“You can’t send in tanks and at the same time hold talks, and the use of force would sabotage the opportunity offered by the four-party negotiations in Geneva,” he said.
The government in Kyiv had earlier scoffed at Russia’s participation in the summit, which drew a rather undiplomatic response from Lavrov:
In unusually strong language at a joint news conference with his Chinese counterpart Wang Yi at Beijing’s Diaoyutai State Guesthouse, Lavrov denounced Kiev for “spreading lies” about Russia’s position and actions in Ukraine.
Moscow “in principle” supports the idea of four-way talks, although they must be “genuine and not merely for show,” Lavrov said.
“So, if the Ukrainian foreign ministry says Russia is afraid to hold these talks in Geneva, don’t believe it,” he said. “It’s a lie.”
Meanwhile, Barack Obama took a phone call from Vladimir Putin yesterday, which was described as “frank and direct” — and that usually means “unhappy.” Obama is still considering a new list of sanctions targets, including another member of Putin’s “crony network,” but not economy-wide sanctions — yet:
Judging by public accounts, the latest telephone call between Mr. Obama and Mr. Putin did little to bridge the divide. In the call, requested by Moscow, Mr. Obama accused Mr. Putin of trying to subvert Ukraine by fomenting takeovers of security buildings. “The president expressed grave concern about Russian government support for the actions of armed, pro-Russian separatists who threaten to undermine and destabilize the government of Ukraine,” the White House said in a statement.
Mr. Putin denied interfering in Ukraine. “Such speculations are based on inaccurate information,” the Kremlin said in a statement. Instead, he placed blame for the turmoil on Ukraine’s new pro-Western government and its “unwillingness and inability to take into account the interests of the Russian and Russian-speaking population.” …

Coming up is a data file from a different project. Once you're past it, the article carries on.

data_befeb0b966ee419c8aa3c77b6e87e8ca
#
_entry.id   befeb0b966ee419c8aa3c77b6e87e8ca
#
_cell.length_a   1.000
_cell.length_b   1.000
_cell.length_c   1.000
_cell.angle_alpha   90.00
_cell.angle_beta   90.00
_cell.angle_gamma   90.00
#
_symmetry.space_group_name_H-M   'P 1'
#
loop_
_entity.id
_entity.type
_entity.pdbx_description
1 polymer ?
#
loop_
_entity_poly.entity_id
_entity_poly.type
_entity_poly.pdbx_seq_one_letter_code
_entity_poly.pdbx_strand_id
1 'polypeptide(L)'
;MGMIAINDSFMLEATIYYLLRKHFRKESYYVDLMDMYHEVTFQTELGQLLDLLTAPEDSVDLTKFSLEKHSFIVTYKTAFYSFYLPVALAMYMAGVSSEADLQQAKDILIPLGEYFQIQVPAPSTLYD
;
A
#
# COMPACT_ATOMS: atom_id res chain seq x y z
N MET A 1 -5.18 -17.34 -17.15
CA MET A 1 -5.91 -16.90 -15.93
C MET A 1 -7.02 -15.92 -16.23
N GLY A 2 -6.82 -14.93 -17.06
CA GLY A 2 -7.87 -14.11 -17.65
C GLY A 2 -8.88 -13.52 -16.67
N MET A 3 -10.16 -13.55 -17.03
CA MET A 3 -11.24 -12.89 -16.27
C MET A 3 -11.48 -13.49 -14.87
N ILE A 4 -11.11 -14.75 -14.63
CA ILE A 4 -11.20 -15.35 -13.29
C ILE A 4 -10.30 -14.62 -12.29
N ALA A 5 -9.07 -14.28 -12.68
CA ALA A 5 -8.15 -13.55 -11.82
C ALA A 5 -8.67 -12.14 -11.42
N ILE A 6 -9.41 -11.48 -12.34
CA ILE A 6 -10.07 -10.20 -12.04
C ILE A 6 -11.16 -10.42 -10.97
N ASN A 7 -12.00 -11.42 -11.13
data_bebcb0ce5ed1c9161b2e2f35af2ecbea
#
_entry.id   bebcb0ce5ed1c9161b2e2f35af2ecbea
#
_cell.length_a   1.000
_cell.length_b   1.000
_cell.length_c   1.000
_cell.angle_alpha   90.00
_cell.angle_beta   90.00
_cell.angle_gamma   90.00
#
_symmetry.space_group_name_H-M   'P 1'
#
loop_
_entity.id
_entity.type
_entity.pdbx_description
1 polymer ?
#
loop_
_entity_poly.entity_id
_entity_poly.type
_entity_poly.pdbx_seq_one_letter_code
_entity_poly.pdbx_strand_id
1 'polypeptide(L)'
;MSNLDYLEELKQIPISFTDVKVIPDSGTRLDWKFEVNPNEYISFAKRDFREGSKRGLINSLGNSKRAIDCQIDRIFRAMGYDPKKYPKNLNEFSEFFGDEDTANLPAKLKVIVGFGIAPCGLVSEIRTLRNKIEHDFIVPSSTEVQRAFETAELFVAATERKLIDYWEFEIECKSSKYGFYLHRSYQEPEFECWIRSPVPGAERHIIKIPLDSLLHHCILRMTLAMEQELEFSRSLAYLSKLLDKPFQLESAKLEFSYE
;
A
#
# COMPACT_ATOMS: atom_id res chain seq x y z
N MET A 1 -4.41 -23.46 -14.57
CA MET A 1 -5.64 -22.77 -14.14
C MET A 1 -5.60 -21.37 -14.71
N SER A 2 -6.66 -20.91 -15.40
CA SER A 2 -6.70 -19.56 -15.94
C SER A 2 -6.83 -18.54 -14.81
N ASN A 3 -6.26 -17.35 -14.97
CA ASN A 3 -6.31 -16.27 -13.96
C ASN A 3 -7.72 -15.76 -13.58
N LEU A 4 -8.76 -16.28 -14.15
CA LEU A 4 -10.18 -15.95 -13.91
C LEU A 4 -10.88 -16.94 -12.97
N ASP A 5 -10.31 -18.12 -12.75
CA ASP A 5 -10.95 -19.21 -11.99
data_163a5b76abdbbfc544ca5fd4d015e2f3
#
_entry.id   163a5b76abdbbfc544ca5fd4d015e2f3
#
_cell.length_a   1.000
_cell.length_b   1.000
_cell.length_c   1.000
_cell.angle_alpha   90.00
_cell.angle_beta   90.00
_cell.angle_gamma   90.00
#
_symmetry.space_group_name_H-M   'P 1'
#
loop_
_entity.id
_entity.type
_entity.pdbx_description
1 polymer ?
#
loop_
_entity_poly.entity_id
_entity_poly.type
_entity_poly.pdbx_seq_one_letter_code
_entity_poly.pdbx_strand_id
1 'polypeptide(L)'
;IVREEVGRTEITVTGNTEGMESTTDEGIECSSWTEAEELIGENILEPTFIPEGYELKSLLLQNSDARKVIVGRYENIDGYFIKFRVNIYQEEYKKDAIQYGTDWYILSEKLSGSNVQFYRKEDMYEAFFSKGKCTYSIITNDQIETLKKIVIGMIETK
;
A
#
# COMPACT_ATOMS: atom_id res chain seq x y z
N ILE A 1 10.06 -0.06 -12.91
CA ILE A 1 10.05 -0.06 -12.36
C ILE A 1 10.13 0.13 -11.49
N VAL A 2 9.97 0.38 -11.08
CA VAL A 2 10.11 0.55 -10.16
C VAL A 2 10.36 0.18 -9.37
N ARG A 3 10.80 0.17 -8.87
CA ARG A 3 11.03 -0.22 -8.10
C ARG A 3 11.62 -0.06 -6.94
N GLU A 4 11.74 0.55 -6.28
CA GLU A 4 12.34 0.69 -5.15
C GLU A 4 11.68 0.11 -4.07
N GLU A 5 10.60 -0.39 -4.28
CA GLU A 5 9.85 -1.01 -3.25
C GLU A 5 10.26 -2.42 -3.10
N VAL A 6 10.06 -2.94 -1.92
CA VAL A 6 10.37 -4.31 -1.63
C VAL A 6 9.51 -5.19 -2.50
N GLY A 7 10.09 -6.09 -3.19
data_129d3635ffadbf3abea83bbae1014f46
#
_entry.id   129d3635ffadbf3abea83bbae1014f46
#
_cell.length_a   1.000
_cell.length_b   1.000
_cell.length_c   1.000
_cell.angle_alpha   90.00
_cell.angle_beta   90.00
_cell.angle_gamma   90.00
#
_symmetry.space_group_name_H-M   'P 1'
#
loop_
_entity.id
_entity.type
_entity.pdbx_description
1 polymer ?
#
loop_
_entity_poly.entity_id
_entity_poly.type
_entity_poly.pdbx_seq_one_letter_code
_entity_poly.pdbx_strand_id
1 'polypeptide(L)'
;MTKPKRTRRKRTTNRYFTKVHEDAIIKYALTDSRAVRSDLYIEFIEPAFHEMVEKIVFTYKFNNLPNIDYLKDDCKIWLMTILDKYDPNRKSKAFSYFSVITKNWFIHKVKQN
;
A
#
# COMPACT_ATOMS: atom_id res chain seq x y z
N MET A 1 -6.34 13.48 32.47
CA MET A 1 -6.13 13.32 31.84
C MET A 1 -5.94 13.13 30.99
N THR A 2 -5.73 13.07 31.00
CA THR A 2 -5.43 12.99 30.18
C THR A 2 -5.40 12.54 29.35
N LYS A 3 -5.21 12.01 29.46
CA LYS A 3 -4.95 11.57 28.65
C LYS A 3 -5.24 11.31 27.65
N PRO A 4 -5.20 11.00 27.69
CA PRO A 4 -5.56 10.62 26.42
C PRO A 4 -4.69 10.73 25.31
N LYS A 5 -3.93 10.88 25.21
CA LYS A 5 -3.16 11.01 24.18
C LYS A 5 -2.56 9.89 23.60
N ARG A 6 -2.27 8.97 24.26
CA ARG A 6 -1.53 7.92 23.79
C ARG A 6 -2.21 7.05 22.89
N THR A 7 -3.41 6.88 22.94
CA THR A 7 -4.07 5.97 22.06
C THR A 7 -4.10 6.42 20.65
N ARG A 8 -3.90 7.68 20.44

After a weekend of meetings, the White House was working on a list of new targets who would be barred from traveling to the United States or whose assets here would be frozen, officials said. Among them is Igor Sechin, a longtime Putin ally and the president of Rosneft, the largest state-owned Russian oil company, which has a major joint venture with ExxonMobil. European ministers agreed on Monday on a list of their own.
The American sanctions would also be imposed on at least one Russian institution that is deemed part of the so-called crony network supporting Mr. Putin, officials said. But they added that Mr. Obama does not plan to place more crippling measures on whole sectors of the Russian economy unless the Kremlin escalates its actions. The White House wants to hold those sanctions in reserve should Moscow invade Ukraine or seek to annex its eastern regions.
Perhaps everyone right now is jockeying for position for Thursday’s summit. That may be Ukraine’s best opportunity to get the separatists out of their buildings without bloodshed, but it’s a long shot in any case.